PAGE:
• Ponder those and begin to collect your own as you learn to detect what could badly damage your budding business.
     

Action Plus Wisdom: When you can no longer avoid encountering a bad event that’s about to happen, then it’s time for you to prepare to act, swiftly, but don’t act alone.

With wisdom you have the best chance of your company emerging in a better condition after it has gone through what’s about to happen. In such dire moments, before making the big decision about what to do, successful veteran startup CEOs I’ve worked with took time to privately discuss the upcoming trouble with people they knew and trusted. Then the CEOs made their moves. Yes, that took a few days or a week or so, but it the quality outcome was worth it, according to the feedback I got from the founders.

Be Ready: Be prepared to act quickly, sooner than you thought.

To make this clearer, picture yourself in one of those tense business meetings in your startup in which you realize there is a people conflict issue that has gotten people in the room upset. You can see that some of your people are getting ready to stop talking and start yelling. The room is so hot you think it might start melting the walls. You sense this is likely to turn into a disaster. What do you the startup veteran leader do?

 

You stop the meeting and declare the elephant in the room – the issue people are beginning to shout about. Then you turn their energy into a constructive discussion about that issue. You have acted and turned something potentially terrible into something good.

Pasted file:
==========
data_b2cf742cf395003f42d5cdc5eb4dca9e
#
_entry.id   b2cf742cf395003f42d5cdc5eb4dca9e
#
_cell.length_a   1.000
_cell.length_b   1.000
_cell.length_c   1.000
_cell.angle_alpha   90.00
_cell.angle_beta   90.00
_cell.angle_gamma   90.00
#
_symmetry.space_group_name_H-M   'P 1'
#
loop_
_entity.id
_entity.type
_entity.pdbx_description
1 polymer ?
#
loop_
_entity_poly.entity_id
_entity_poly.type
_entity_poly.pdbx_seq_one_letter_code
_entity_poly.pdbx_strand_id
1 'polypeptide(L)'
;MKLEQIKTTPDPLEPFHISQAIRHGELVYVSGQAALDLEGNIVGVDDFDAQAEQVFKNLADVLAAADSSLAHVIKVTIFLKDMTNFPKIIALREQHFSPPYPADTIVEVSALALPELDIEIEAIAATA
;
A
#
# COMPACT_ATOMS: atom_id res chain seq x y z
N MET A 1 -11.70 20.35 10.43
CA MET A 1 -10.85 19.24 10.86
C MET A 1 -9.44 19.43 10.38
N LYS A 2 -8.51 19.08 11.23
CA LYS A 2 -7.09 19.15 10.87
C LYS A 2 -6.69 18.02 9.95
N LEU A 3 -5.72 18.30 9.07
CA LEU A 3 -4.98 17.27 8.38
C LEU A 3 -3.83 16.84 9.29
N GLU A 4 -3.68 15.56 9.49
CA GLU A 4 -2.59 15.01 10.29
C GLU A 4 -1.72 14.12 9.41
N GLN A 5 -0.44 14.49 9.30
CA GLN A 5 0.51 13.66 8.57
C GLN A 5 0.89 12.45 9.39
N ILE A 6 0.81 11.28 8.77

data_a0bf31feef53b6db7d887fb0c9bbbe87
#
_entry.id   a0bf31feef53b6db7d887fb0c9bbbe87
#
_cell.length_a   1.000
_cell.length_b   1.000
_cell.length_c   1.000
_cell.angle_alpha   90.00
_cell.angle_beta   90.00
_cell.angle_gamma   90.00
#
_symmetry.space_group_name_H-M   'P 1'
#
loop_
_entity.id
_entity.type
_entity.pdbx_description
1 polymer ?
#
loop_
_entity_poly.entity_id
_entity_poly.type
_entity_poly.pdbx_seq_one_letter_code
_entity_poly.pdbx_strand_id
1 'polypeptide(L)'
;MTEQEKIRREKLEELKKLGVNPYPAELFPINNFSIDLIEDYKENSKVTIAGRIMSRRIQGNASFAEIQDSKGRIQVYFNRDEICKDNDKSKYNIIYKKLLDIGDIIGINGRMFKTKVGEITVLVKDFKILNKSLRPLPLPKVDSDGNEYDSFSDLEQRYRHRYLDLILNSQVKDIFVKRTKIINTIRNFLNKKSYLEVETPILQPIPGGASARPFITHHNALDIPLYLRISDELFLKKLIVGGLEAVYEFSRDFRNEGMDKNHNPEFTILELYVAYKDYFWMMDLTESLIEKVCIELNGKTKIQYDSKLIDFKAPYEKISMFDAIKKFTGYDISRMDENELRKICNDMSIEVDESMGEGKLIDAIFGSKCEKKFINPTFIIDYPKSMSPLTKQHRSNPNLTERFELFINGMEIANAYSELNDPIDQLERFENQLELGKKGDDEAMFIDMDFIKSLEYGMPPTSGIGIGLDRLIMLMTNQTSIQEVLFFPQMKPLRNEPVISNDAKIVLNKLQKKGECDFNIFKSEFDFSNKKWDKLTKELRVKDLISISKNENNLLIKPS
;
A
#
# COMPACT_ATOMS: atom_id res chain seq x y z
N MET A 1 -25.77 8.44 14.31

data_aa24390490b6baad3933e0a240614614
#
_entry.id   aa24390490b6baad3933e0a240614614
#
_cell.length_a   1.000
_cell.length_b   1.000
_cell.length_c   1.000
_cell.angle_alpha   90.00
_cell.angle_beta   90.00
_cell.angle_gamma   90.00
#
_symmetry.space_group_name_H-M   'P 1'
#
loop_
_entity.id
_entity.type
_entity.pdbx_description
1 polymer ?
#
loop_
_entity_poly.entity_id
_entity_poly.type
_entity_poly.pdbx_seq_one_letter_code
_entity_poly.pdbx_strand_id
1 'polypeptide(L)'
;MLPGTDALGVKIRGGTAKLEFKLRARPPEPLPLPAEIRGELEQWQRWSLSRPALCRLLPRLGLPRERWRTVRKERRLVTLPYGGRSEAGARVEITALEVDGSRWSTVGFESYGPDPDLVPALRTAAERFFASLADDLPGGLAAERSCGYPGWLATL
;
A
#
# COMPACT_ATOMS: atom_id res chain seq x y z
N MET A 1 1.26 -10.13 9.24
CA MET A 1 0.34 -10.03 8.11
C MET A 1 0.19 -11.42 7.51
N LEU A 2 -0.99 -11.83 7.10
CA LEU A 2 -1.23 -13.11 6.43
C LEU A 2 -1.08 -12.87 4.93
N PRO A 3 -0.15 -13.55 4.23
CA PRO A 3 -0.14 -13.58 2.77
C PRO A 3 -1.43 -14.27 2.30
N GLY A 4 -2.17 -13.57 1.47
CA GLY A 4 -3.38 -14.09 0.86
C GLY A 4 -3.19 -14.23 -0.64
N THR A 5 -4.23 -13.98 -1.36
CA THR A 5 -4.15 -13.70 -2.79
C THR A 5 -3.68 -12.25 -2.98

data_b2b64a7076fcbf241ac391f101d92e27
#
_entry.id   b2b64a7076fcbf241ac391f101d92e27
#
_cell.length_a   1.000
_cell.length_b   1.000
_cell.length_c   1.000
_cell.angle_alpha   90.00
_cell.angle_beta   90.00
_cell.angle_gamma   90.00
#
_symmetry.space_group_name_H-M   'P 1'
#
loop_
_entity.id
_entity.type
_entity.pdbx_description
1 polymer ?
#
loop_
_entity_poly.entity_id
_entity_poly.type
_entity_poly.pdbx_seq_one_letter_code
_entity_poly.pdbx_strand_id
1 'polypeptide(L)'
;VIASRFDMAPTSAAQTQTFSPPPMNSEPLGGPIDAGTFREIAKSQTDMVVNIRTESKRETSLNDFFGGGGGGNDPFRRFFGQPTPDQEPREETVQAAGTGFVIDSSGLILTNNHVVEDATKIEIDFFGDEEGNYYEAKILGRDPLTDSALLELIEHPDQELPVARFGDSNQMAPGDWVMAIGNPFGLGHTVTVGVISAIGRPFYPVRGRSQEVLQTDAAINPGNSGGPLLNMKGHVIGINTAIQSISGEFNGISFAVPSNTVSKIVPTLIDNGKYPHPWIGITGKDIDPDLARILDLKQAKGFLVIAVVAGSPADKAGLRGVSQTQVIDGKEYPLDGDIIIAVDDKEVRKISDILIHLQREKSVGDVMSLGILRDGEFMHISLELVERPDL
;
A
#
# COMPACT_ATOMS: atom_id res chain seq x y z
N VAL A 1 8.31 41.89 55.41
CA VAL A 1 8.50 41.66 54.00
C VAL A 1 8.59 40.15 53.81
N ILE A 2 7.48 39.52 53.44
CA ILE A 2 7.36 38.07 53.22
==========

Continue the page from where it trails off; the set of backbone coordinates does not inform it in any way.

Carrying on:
3. Skill Learning: I recommend you begin to dedicate time to examine and learn how to be in a condition of constant vigilance, ready to act on your decisions. Be prepared.

Over the decades I found CEOs who produced successful startups learned early warning skills by making a deliberate commitment to studying detection, avoidance, and swift action. With that skill set, each day they felt confident that they would remain sensitive to signs that an encounter was about to happen that could be very damaging. And they were sure they could act before disaster took over.

Because it’s so serious for a founder of a delicate new enterprise, I recommend that you picture yourself as one of those special military forces, alone in a distant mountain lookout deep into enemy territory, watching and listening 24 by 7 for any sound, sight, or smell that signals a lethal threat is approaching. There is only you to make the decision about what to do to survive. That calls for deliberate training.

BOTTOM LINE: Anticipate and avoid. When a bad encounter cannot be circumvented, act swiftly. Learning those skills will help you avoid the consequences that can break your fledgling startup. Startups are small, tiny living creatures who can be crushed by a single blow.


I wish you The Best on your Adventure!

JOHN

Stories from a startup coach


40 Years in Silicon Valley
Entrepreneur
Best-Selling Author

Cornell University
Entrepreneurship Lecturer
Startup Coach
300 Startups $2 Billion Raised

For other tips, try my Blog

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John Nesheim